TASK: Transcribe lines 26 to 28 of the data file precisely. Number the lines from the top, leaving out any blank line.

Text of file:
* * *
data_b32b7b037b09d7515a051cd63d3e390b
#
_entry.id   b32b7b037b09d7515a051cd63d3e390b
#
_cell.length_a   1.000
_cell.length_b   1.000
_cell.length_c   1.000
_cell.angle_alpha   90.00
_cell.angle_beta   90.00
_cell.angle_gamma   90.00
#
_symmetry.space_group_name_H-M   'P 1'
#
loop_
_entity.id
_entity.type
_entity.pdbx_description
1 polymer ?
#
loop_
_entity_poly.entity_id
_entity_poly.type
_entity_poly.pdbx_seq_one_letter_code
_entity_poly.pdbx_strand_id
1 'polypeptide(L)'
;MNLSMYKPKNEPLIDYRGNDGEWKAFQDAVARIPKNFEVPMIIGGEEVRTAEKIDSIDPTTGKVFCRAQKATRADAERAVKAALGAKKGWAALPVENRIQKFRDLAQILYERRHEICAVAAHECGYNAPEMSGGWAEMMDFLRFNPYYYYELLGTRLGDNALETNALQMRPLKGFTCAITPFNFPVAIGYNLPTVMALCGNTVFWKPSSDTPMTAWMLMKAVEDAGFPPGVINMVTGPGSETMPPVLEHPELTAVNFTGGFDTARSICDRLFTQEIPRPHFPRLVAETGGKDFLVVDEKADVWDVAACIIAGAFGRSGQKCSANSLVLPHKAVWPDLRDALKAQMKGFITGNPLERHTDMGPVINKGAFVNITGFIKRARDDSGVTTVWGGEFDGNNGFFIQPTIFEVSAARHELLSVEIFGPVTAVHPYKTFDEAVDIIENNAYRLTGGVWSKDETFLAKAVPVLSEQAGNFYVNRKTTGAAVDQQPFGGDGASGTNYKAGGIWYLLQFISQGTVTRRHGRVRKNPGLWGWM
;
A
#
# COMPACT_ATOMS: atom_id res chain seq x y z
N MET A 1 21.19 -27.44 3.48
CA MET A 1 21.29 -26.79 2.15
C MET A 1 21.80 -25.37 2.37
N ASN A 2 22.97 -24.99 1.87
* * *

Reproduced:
;MNLSMYKPKNEPLIDYRGNDGEWKAFQDAVARIPKNFEVPMIIGGEEVRTAEKIDSIDPTTGKVFCRAQKATRADAERAVKAALGAKKGWAALPVENRIQKFRDLAQILYERRHEICAVAAHECGYNAPEMSGGWAEMMDFLRFNPYYYYELLGTRLGDNALETNALQMRPLKGFTCAITPFNFPVAIGYNLPTVMALCGNTVFWKPSSDTPMTAWMLMKAVEDAGFPPGVINMVTGPGSETMPPVLEHPELTAVNFTGGFDTARSICDRLFTQEIPRPHFPRLVAETGGKDFLVVDEKADVWDVAACIIAGAFGRSGQKCSANSLVLPHKAVWPDLRDALKAQMKGFITGNPLERHTDMGPVINKGAFVNITGFIKRARDDSGVTTVWGGEFDGNNGFFIQPTIFEVSAARHELLSVEIFGPVTAVHPYKTFDEAVDIIENNAYRLTGGVWSKDETFLAKAVPVLSEQAGNFYVNRKTTGAAVDQQPFGGDGASGTNYKAGGIWYLLQFISQGTVTRRHGRVRKNPGLWGWM
;
A